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The Cost of Living in Noe
We Don't Bat an Eye at $1 Million Anymore
By Corrie M. Anders
Not too long ago, say around the start of the decade, many people viewed the million-dollar house as the ultimate status symbol. One million got you keys to a starter mansion in Pacific Heights or Sea Cliff, or perhaps a small vineyard in exclusive Napa Valley.
The hot real estate market of the last few years has brought a new reality. Today, even in formerly working-class Noe Valley, the million-dollar price tag is a given. Would-be homebuyers may weep, but they no longer blink when they see all those zeroes.
Sales of million-dollar homes more than doubled last year--jumping from 106 to 216--in the two zip codes that encompass Noe Valley, according to DataQuick, a firm that tracks home sales throughout California.
A total of 136 million-dollar homes were sold last year in 94114, which includes parts of the Castro District. That's considerably higher than in 2003, when 80 such homes were sold in the zip code. In 94131, which includes Upper Noe Valley, Diamond Heights, Glen Park, and Twin Peaks, buyers purchased 81 million-dollar homes last year--compared to a mere 25 the year before.
The DataQuick data does not break out sales for specific neighborhoods. But it does provide a statistical portrait of how seven-figure homes--we're talking nice but not swank--have become routine in Noe Valley and elsewhere in the city.
"A million dollars isn't what it was in the olden days. Five years ago, it was a pretty rarefied home category," says DataQuick analyst John Karevoll, who once lived at 30th and Church streets before leaving in 1987 for the quieter and less expensive environs of the San Bernardino Mountains.
Monthly sales data that Zephyr Real Estate compiles for the Voice confirms the commonality of the million-dollar home in Noe Valley.
In January, six single-family detached homes closed escrow. All of them sold for $1 million or more, except for one which sold for $50,000 shy of $1 million. Together, the six homes sold for an average price of $1, 336,000.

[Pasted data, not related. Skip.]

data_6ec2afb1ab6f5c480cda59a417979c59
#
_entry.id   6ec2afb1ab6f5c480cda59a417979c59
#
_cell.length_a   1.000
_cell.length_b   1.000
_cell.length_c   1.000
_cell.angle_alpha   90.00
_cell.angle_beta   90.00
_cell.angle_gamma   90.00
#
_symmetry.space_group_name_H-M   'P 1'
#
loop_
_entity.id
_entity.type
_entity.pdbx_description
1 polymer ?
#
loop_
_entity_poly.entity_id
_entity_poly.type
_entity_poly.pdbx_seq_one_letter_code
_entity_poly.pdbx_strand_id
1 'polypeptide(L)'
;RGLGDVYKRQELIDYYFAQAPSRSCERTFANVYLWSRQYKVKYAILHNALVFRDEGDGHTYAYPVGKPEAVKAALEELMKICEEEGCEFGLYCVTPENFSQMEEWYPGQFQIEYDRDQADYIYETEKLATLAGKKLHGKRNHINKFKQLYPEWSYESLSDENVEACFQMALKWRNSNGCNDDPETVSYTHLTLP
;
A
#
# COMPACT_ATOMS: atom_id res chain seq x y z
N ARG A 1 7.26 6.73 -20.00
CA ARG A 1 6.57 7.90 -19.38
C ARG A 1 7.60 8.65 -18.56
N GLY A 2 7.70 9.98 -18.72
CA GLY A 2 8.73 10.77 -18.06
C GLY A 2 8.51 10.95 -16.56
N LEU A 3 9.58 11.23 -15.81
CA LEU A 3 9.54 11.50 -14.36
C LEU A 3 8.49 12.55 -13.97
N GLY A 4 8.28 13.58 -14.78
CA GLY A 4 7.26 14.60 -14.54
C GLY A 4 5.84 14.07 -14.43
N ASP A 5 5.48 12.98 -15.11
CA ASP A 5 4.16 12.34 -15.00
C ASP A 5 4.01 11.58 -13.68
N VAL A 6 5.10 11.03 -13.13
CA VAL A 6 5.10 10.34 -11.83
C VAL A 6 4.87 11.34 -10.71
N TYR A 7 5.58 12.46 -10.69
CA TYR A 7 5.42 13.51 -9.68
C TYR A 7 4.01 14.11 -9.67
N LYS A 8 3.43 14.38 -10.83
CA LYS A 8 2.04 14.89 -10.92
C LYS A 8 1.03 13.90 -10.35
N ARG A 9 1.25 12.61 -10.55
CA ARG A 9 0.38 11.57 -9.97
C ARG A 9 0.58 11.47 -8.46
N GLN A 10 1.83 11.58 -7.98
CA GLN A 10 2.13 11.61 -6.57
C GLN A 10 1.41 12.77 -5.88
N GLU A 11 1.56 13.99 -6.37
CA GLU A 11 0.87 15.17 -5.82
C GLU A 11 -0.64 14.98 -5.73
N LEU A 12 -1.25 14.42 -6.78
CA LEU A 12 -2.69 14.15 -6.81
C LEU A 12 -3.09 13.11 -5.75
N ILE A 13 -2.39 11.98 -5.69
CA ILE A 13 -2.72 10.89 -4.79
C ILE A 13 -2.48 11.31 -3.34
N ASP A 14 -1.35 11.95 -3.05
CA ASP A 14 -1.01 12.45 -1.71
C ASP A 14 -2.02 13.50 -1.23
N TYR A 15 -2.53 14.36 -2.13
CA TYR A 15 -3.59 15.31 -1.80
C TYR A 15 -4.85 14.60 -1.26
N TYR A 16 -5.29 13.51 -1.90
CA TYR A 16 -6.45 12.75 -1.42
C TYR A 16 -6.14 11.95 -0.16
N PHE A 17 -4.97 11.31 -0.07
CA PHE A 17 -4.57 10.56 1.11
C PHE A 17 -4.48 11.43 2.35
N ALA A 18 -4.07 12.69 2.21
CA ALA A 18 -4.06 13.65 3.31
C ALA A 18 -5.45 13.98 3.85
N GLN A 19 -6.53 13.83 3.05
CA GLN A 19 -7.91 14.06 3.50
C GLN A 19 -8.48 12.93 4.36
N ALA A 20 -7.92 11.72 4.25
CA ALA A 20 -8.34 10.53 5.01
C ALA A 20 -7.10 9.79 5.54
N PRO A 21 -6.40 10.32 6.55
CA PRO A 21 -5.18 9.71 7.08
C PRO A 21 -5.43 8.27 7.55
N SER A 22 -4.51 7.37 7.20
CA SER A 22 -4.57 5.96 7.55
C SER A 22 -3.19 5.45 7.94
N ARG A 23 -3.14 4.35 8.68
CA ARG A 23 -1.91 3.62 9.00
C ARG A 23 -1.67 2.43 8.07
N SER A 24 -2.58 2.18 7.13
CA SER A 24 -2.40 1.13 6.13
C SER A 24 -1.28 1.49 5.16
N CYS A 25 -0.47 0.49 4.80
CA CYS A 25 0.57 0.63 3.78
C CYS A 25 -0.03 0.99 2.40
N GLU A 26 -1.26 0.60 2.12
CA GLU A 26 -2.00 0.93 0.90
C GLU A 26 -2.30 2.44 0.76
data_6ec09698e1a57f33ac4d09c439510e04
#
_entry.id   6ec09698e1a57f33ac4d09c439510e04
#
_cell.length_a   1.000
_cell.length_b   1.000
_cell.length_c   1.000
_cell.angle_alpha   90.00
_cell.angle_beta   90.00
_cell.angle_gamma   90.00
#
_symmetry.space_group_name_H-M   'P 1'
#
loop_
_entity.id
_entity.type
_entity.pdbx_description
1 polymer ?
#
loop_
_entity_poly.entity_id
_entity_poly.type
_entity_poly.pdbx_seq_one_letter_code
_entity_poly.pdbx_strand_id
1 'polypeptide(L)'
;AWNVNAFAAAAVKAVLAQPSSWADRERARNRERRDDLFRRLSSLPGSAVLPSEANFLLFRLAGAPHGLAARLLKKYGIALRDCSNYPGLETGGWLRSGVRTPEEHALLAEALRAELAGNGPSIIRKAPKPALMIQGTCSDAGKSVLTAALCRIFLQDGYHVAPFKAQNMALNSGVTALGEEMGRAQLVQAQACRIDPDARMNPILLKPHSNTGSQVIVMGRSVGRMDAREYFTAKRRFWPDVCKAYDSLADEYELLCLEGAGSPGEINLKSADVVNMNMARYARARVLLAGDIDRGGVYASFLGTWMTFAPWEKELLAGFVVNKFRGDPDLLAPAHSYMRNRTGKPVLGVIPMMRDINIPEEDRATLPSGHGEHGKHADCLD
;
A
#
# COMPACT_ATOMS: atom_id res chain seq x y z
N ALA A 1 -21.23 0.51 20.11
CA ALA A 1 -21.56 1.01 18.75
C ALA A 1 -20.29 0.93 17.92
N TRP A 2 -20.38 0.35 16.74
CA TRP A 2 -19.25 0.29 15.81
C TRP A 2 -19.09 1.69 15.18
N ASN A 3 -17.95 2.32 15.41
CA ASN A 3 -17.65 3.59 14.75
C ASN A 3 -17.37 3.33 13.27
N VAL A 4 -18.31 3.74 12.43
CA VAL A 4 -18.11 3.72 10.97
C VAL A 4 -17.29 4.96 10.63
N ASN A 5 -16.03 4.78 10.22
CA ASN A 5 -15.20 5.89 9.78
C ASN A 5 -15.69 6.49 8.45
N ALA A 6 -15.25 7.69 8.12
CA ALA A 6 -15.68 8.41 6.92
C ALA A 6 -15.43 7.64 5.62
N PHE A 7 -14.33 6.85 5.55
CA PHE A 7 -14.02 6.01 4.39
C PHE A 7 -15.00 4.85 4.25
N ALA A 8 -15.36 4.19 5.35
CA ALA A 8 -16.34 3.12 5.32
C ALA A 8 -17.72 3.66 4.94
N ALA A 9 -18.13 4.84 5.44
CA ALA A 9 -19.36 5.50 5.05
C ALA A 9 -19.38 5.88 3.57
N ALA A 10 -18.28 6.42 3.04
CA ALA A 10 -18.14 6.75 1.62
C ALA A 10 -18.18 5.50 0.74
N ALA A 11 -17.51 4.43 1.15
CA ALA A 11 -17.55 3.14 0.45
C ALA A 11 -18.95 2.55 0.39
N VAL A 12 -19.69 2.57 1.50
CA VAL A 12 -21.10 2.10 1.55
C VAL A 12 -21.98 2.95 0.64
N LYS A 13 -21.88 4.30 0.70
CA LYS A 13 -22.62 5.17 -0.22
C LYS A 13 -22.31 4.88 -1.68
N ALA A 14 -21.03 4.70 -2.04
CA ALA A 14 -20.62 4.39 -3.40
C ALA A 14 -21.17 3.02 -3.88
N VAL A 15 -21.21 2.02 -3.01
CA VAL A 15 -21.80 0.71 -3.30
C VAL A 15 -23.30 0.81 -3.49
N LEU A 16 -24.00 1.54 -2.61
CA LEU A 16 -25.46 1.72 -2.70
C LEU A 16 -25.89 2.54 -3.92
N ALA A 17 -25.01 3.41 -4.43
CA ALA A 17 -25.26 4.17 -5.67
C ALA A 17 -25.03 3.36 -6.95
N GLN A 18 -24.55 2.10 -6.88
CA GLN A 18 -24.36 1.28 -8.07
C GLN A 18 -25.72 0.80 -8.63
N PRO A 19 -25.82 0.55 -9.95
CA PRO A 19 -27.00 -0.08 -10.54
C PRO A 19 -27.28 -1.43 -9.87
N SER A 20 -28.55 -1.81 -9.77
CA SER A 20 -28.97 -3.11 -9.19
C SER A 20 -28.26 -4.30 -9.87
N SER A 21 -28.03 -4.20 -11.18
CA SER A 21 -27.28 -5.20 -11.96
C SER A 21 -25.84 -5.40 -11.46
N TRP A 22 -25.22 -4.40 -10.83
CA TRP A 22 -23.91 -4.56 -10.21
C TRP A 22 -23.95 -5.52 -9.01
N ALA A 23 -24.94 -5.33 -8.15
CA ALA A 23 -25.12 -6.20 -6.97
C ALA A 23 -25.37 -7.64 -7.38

The most expensive home, however, pushed up against the $2 million mark. The buyers paid $1.8 million--$205,000 more than the $1,595,000 asking price--said Zephyr's 24th Street office manager Randall Kostick. "It sat on the market for all of 20 days," he said. The home, located in the 700 block of Elizabeth Street, has four bedrooms and 33/4 baths. The other homes that sold in January each have three bedrooms.
Two condominiums, both with two bedrooms and one bath, changed hands in January and sold for an impressive 24 percent over the asking price. The most expensive unit, $825,000, was in the 100 block of 28th Street.
"There are not enough properties to go around" to meet the demand of buyers who want to live in Noe Valley, said Kostick in explaining the seemingly nonstop price spiral. "We're continuing to see overbidding of properties."
Which means it won't be long before the $2 million house and the $1 million condo become the norm.
Noe Valley Home Sales*
Total Sales Low Price ($) High Price ($) Average Price ($) Average Days
Sale Price as
% of List Price
Single-family homes January 2005 6 $950,000 $1,800,000 $1,335,833 46 109% December 2004 7 $675,000 $1,430,000 $1,074,286 22 110% January 2004 4 $725,000 $1,289,000 $1,100,250 37 110% Condominiums January 2005 2 $780,000 $825,000 $802,500 19 124% December 2004 2 $1,135,000 $1,353,000 $1,244,000 18 116% January 2004 2 $470,000 $645,000 $557,500 28 110% 2 to 4 unit buildings January 2005 3 $912,000 $1,435,000 $1,115,667 57 114% December 2004 2 $1,350,000 $1,535,000 $1,442,500 92 100% January 2004 2 $851,000 $1,150,000 $1,000,500 21 130% 5+ unit buildings January 2005 0 - - - - - December 2004 0 - - - - - January 2004 0 - - - - -
Noe Valley Rents**
Type of Unit Number in Sample Range of Rents Average Rent, February Average Rent, January Studio 3 $985-$1450 $1262 $1208 1 bedroom 15 $950-$1950 $1366 $1532 2 bedrooms 15 $1550-$3800 $2122 $2521 3 bedrooms 9 $2050-$4000 $2703 $2600 4 bedrooms 3 $5000-$6800 $6000 $4950
*Information provided to the Noe Valley Voice courtesy of Zephyr Real Estate (www.zephyr-re.com) and based on all Noe Valley home sales (escrow closings) recorded during the month. "Noe Valley" in this survey is defined as the area bordered by Grand View, 22nd, Guerrero, and 30th streets.
**These rent averages are based on a sample of 45 Noe Valley rental listings appearing on www.craigslist.com on Feb. 17 and 18, 2005. The previous sample, published in the February Voice, was collected Jan. 17 and 18.